The two-round French presidential election ended yesterday, with centrist Emmanuel Macron beating the far-right Marine Le Pen by a nearly 2-to-1 margin. What probably won’t end with the election, though, is the collective, infinite screams of “fake news” and finger pointing from all sides. (The Paris prosecutor’s office saidon Thursday it was opening a probe into whether fake news stories were being spread in order to influence voters in Sunday’s election. Spoiler alert: They were.) CrossCheck, the France-wide, bilingual fact-checking collaboration with 37 newsroom partners checking (and cross-checking for each other) audience questions, is wrapping up its 10-week sprint after debunking around 60 reader-submitted questionable stories (it received around 500 questions total through its submission form). Throughout the process, CrossCheck accumulated a lot of data on reader reactions and social engagement, and it’s now figuring out how to conduct useful research based on what it’s collected, Claire
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Big Ideas From BEA 2017 on Podcasting, Live Streaming, Google Tools

Educators and professionals who attended the Broadcast Education Association’s annual convention last month failed the “what happens in Vegas, stays in Vegas” test. Even before boarding their flight home, educators jotted down lesson plans for the waning weeks of the semester and started experimenting with new apps or software to try and master over the summer. If you missed the conference, here’s a recap of some of BEA’s big ideas.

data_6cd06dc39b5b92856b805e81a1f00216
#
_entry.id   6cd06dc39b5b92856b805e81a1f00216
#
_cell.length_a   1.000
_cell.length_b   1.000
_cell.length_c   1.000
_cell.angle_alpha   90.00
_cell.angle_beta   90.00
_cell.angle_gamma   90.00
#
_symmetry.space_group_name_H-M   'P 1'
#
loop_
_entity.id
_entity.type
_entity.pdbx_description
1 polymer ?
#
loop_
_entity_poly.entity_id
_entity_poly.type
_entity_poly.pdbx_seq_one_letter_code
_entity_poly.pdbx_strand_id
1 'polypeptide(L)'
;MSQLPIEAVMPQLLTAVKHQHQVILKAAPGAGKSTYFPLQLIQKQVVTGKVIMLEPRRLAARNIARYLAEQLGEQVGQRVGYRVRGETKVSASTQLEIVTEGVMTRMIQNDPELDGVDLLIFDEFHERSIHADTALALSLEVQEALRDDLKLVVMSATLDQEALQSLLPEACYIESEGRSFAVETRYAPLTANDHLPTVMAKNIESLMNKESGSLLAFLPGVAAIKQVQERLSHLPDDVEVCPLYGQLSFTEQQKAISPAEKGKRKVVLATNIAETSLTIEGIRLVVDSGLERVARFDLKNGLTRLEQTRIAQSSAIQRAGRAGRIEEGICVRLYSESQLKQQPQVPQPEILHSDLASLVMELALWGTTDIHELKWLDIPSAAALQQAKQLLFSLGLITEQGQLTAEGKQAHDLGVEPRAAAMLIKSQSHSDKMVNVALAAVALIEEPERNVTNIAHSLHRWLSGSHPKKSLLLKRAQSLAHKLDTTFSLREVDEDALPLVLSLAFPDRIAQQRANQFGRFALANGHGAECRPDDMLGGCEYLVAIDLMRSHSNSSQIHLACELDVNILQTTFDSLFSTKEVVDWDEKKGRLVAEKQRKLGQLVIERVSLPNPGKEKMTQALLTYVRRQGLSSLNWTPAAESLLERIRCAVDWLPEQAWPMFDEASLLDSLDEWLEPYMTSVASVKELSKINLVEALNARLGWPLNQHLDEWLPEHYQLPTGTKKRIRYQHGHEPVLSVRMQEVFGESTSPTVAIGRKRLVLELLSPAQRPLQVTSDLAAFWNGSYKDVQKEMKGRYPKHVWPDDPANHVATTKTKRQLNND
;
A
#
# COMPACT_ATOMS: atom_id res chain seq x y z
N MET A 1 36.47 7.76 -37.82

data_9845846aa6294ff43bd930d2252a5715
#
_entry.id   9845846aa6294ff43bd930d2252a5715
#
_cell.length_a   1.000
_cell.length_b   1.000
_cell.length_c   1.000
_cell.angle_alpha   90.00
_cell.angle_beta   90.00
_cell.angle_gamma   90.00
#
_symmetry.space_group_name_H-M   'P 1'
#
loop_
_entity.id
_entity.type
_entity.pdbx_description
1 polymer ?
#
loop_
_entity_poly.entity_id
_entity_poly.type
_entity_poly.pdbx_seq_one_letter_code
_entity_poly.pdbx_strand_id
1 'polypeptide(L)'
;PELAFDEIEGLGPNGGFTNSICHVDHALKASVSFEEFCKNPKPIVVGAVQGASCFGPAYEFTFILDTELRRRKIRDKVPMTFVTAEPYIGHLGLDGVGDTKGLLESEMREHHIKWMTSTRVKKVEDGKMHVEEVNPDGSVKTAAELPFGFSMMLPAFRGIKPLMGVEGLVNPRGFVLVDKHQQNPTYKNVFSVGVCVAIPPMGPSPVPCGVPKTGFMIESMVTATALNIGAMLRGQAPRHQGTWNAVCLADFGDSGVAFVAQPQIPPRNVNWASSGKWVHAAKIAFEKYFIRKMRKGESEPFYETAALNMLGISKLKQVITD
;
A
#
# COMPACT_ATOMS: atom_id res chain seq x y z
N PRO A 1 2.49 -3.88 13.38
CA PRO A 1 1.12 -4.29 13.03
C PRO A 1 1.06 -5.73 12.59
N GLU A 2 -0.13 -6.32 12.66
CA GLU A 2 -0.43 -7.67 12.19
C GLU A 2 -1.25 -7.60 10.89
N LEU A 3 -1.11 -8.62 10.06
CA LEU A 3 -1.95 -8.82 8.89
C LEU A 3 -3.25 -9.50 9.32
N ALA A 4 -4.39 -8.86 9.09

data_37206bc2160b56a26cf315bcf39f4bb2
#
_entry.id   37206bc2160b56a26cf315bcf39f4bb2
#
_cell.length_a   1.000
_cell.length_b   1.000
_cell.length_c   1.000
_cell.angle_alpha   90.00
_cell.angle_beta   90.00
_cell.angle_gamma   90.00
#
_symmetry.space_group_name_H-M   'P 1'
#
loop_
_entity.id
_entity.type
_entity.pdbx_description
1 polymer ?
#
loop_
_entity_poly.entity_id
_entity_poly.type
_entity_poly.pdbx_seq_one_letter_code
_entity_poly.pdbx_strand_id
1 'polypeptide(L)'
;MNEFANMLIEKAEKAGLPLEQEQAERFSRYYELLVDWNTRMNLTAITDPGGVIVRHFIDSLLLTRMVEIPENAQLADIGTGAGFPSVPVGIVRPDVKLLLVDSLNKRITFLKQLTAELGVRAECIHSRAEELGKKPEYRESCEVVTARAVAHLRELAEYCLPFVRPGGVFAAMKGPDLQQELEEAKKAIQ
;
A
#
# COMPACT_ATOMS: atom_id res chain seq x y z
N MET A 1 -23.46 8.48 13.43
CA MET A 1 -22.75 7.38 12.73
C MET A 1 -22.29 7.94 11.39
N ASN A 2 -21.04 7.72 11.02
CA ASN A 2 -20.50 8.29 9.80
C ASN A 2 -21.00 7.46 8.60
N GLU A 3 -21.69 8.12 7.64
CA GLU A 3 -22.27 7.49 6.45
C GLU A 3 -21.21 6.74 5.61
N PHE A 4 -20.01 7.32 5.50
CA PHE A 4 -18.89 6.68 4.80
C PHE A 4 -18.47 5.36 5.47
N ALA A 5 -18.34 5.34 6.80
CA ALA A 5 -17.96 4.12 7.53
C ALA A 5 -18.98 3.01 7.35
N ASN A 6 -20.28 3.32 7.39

Podcasting & Audio

“If you do not teach podcasting 101, you need to get there,” said Jason Norris, founder and owner of OntheGo.FM. Podcasting can find a place in many journalism classrooms without a lot of training for faculty or additional expenses for schools. The tools (recording apps and editing software) are cheap and accessible. Panelists varied on their responses for editing software, but most agreed that the free program Audacity served as a starter before advancing to Adobe
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Big Ideas From BEA 2017 on Podcasting, Live Streaming, Google Tools

Educators and professionals who attended the Broadcast Education Association’s annual convention last month failed the “what happens in Vegas, stays in Vegas” test. Even before boarding their flight home, educators jotted down lesson plans for the waning weeks of the semester and started experimenting with new apps or software to try and master over the summer. If you missed the conference, here’s a recap of some of BEA’s big ideas.

Podcasting & Audio

“If you do not teach podcasting 101, you need to get there,” said Jason Norris, founder and owner of OntheGo.FM. Podcasting can find a place in many journalism classrooms without a lot of training for faculty or additional expenses for schools. The tools (recording apps and editing software) are cheap and accessible. Panelists varied on their responses for editing software, but most agreed that the free program Audacity served as a starter before advancing to Adobe
Continue reading "Big Ideas From BEA 2017 on Podcasting, Live Streaming, Google Tools"

Here are some takeaways from Electionland, a 1,000-person effort covering Election Day voting issues

Let’s relive Tuesday, November 8, 2016 again. Not the presidential election — the Electionland project, spearheaded by ProPublica, and an monumental effort from more than a thousand journalists and students monitoring, verifying, and writing about Election Day voting problems across the country. What went well, and what processes and tools aided in successful reporting? What would it take to replicate Electionland, covering other events, perhaps in other countries? A comprehensive new report debriefing the Electionland initiative released Thursday at the Collaborative Journalism Summit at Montclair State University examines every step in the collaboration, from the selection of newsroom partners, to the legwork done before Election Day itself, to the technical effort that went into setting up social verification and communication tools, to the physical layout of the Electionland newsroom hosted at CUNY, to a post mortem on the voting issues captured and stories written at the end of it all.